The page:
February 12 – 17 , 2012, Dagstuhl Seminar 12071

Software Clone Management Towards Industrial Application


Ira D. Baxter (Semantic Designs – Austin, US)
Michael Conradt (Google – München, DE)
James R. Cordy (Queen's University – Kingston, CA)
Stan Jarzabek (National University of Singapore, SG)
Rainer Koschke (Universität Bremen, DE)

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Dagstuhl Report, Volume 2, Issue 2 Dagstuhl Report
List of Participants
Dagstuhl's Impact: Documents available


Software clones are identical or similar pieces of code or design. They are often a result of copying and pasting as an act of ad-hoc reuse by programmers. Software clone research is of high relevance for software engineering research and practice today. Several studies have shown that there is a high degree of redundancy in software both in industrial and open-source systems. This redundancy bears the risk of update anomalies and increased maintenance effort.

Many techniques exist that try to detect clones. Some of them are already available in open-source (e.g., PMD) as well as commercial tools (e.g., CloneDr). There are also lines of research in clone detection that evaluate these approaches, reason about ways to remove clones, assess the effect of clones on maintainability, track their evolution, and investigate root causes of clones. Today, research in software clones is an established field with more than 100 publications in various conferences and journals.

The purpose of this seminar was to solidify and give shape to this research area and community. Unlike previous similar events, this Dagstuhl seminar put a particular emphasis on industrial application of software clone management methods and tools and aimed at gathering concrete usage scenarios of clone management in industry, which will help to identify new industrially relevant aspects in order to shape the future research. Research in software clones is very close to industrial application. Among other things, we focused on issues of industrial adoption of our methods and tools.

To achieve our goals, we invited many participants from industry. We managed to reach a percentage of about 30\,\% industrial participation. Talks were given mostly by industrial participants who shared their experiences with us and posed their problem statements. Academic participants were allowed to give a talk if their talk had a clear focus on industrial experiences, needs, problems, and applications of software clone management and related research fields. The focus, however, was on interaction in form of plenary discussions and smaller working groups. The topics for workings groups were gathered by clustering issues the participants wanted to discuss at the seminar. The seminar wiki was used intensively to record the results of the working groups. This agile format was very much appreciated by the participants.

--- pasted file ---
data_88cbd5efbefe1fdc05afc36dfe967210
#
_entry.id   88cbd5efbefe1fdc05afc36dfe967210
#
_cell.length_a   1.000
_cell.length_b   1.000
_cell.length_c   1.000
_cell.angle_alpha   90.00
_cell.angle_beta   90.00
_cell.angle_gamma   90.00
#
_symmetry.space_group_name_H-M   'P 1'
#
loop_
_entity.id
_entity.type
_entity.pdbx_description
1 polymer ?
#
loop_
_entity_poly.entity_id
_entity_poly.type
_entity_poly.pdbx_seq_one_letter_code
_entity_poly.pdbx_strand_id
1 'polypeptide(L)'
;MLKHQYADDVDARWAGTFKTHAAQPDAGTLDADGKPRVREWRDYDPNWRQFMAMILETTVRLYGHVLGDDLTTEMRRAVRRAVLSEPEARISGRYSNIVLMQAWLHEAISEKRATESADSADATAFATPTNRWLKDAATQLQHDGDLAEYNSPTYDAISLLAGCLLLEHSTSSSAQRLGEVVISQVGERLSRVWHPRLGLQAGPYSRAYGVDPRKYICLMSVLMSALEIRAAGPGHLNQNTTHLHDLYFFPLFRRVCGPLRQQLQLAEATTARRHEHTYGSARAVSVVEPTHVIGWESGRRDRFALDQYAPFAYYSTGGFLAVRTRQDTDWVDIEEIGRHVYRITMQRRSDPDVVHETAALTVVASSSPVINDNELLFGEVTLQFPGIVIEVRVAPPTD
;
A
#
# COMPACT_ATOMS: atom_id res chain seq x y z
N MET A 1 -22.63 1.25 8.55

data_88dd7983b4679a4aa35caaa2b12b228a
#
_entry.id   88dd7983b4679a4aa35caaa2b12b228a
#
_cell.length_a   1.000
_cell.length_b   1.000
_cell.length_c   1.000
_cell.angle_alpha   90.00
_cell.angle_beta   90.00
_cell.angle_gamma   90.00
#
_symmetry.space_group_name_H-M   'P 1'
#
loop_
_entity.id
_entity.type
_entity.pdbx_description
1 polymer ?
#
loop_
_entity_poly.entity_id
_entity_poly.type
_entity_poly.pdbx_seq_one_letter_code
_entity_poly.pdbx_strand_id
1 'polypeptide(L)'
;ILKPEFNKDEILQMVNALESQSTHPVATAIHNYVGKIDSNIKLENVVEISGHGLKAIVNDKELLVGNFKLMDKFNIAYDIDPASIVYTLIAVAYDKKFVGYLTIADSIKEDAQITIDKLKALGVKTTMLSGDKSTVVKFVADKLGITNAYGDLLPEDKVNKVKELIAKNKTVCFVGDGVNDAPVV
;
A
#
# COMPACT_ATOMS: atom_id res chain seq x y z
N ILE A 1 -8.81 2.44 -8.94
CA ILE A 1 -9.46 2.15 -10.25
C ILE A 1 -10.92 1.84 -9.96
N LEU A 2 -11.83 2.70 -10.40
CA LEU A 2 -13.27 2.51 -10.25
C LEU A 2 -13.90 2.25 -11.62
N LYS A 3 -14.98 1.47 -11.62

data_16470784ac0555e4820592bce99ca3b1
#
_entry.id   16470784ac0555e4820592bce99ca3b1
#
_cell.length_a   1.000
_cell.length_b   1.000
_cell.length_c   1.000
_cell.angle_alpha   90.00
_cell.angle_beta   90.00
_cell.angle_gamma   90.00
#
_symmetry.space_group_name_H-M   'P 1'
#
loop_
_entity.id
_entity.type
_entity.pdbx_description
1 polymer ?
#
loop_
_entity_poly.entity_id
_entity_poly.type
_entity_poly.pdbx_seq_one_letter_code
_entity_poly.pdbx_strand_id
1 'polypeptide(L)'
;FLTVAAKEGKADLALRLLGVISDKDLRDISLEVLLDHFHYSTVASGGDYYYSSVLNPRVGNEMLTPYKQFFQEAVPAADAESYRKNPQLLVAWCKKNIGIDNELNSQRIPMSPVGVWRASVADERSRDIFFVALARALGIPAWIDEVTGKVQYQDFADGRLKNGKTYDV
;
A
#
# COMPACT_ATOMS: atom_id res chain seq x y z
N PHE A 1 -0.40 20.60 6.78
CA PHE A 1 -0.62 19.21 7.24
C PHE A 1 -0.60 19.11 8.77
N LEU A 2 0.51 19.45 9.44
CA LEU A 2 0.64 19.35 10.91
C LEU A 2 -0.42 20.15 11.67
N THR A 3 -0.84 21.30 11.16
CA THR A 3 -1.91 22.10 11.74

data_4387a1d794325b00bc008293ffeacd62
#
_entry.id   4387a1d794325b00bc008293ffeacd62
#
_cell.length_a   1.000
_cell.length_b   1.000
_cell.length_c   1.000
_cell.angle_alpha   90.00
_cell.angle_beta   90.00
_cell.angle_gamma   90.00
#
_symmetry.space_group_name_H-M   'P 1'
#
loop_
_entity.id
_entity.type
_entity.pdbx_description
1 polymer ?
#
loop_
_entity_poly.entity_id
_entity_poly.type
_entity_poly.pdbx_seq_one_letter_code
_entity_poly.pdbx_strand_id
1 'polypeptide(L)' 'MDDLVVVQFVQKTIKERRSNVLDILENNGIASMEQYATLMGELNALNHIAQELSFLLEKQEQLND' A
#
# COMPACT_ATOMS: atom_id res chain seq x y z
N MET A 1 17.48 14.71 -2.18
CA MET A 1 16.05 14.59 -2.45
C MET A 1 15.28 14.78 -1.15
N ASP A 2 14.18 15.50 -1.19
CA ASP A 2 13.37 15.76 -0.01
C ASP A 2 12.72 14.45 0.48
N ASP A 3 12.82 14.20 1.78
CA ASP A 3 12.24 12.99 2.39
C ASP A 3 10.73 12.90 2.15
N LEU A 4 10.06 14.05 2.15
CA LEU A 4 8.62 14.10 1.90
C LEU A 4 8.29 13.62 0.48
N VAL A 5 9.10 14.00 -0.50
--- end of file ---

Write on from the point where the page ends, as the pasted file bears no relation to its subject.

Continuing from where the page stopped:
For the remainder of the report, it is important to know the following current categorization of clones:

  • Type-1 clone: Identical fragments only.
  • Type-2 clone: Lexically identical fragments except for variations in identifiers, literals, types, whitespace, layout, and comments
  • Type-3 clone: Gapped clones, that is, clones where statements have been added, removed, or modified.
  • Type-4 clone: Semantic clones, that is, clones with similar semantics but different implementations in code.


  • Sw-engineering
  • Distribution Maintenance And Enhancement
  • Reusable Software
  • Hardware/Software Protection


  • Software clones
  • Code redundancy
  • Clone detection
  • Redundancy removal
  • Software refactoring
  • Software reengineering
  • Plagiarism detection
  • Copyright infringement
  • Source differencing


In the series Dagstuhl Reports each Dagstuhl Seminar and Dagstuhl Perspectives Workshop is documented. The seminar organizers, in cooperation with the collector, prepare a report that includes contributions from the participants' talks together with a summary of the seminar.


Download overview leaflet (PDF).

Dagstuhl's Impact

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Furthermore, a comprehensive peer-reviewed collection of research papers can be published in the series Dagstuhl Follow-Ups.